US internet firms such as Google and social network Facebook dominate the country’s internet market. Both firms are also investing heavily in building rural India, making their platform the first choice of users to get the network effect — the more users these firms get, the better their platform network gets. These firms offer free services in exchange for data that help them target users with advertisements.
“A big part of public policy all over the world will be how we enforce a policy regime where data are portable, shared and yours. We do not have anything like that in India. So, we can think of a fresh policy that would be leapfrogging,” said Nilekani, the architect of Aadhaar, the country’s unique identity programme. “I am deeply concerned that data are going to create a new set of monopolists; it is going to create a whole new model of colonisation.”
Nilekani’s comments comes ahead of a crucial hearing by a nine-judge bench of the Supreme Court on Wednesday, which will answer concerns on whether privacy in India is a fundamental human right and part of the basic structure of the Constitution. The court will hear a series of petitions that have argued that the Aadhaar programme, which mandates individuals share biometric details, is a violation of the citizen’s right to privacy.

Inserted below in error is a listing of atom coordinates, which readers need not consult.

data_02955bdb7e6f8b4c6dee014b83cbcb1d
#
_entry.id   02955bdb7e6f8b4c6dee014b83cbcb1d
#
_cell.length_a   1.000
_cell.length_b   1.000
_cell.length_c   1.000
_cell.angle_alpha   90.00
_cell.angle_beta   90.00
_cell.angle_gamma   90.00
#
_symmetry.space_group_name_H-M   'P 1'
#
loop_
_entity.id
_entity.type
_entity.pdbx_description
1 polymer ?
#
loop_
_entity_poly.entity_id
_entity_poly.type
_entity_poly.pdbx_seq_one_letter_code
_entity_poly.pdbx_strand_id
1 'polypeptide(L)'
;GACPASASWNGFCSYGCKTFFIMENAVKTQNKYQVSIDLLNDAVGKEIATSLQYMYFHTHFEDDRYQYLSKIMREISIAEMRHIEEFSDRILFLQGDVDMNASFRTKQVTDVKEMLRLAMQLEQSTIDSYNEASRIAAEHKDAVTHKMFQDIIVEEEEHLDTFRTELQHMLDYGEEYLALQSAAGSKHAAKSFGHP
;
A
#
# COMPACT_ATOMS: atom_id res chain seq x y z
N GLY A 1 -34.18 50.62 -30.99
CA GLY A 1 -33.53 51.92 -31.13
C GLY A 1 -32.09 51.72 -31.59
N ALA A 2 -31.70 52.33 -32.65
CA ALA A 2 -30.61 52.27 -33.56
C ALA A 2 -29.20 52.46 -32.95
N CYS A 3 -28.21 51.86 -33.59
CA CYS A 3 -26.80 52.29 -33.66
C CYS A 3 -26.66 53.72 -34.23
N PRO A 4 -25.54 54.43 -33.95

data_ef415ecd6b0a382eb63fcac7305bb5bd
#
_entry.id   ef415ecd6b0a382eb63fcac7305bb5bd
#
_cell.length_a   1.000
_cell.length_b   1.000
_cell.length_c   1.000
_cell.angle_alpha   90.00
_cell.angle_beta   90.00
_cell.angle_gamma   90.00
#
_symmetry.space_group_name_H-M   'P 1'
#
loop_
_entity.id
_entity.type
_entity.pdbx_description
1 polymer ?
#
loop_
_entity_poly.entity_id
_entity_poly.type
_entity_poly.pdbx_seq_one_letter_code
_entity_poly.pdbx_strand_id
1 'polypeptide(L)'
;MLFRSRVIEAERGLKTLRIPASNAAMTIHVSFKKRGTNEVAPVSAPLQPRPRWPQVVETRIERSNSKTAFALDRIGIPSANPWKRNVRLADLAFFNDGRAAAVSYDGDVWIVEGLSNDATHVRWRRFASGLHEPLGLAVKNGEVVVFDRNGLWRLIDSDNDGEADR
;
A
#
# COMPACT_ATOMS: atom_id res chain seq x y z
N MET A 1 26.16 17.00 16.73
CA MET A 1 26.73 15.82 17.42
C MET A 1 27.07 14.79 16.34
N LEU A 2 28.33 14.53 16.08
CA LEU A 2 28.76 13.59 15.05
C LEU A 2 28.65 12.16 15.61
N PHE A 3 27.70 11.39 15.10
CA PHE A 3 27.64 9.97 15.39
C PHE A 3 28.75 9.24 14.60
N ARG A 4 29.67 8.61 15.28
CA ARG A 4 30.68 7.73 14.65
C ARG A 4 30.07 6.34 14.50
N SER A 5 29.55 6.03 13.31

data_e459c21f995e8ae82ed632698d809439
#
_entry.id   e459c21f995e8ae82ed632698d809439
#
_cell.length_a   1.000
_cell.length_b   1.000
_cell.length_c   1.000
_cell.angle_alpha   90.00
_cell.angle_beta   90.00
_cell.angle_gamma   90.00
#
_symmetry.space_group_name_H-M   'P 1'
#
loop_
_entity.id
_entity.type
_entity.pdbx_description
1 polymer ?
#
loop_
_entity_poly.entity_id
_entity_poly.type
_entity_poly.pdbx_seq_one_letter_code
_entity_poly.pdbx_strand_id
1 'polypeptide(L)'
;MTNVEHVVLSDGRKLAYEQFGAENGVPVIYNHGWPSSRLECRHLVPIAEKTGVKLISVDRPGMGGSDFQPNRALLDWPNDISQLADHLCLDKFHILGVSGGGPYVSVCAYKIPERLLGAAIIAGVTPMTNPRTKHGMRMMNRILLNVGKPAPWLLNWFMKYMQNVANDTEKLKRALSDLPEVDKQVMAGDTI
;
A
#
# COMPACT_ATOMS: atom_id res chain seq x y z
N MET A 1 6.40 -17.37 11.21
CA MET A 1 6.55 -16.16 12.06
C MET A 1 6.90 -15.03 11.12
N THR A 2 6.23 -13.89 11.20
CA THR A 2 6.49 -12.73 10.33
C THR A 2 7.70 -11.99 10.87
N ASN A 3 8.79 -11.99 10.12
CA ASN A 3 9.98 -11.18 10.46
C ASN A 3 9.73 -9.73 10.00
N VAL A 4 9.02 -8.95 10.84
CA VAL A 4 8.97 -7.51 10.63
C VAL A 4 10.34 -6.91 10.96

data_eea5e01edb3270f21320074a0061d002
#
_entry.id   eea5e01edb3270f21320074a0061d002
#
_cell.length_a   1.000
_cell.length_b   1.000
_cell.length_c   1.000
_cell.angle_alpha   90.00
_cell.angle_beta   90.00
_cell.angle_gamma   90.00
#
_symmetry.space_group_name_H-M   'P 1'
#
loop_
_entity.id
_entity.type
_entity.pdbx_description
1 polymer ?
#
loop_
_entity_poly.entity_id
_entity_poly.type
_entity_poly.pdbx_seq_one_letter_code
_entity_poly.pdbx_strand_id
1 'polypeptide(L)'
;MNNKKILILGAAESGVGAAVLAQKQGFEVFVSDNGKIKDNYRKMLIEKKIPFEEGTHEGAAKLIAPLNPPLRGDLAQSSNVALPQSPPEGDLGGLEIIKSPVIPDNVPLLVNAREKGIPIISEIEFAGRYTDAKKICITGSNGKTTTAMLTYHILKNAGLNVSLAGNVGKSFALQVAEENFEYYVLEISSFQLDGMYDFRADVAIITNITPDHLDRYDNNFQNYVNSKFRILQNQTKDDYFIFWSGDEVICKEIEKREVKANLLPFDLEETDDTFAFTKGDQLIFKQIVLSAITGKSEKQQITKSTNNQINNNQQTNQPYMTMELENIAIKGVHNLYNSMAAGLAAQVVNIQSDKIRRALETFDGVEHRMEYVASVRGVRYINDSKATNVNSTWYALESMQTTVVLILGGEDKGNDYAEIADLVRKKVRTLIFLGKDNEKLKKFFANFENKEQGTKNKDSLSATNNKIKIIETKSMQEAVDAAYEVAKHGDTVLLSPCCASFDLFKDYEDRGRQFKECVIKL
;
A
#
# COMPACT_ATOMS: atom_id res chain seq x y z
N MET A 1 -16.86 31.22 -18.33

Business Standard has always strived hard to provide up-to-date information and commentary on developments that are of interest to you and have wider political and economic implications for the country and the world. Your encouragement and constant feedback on how to improve our offering have only made our resolve and commitment to these ideals stronger. Even during these difficult times arising out of Covid-19, we continue to remain committed to keeping you informed and updated with credible news, authoritative views and incisive commentary on topical issues of relevance.
We, however, have a request.
As we battle the economic impact of the pandemic, we need your support even more, so that we can continue to offer you more quality content. Our subscription model has seen an encouraging response from many of you, who have subscribed to our online content. More subscription to our online content can only help us achieve the goals of offering you even better and more relevant content. We believe in free, fair and credible journalism. Your support through more subscriptions can help us practise the journalism to which we are committed.
Support quality journalism and subscribe to Business Standard.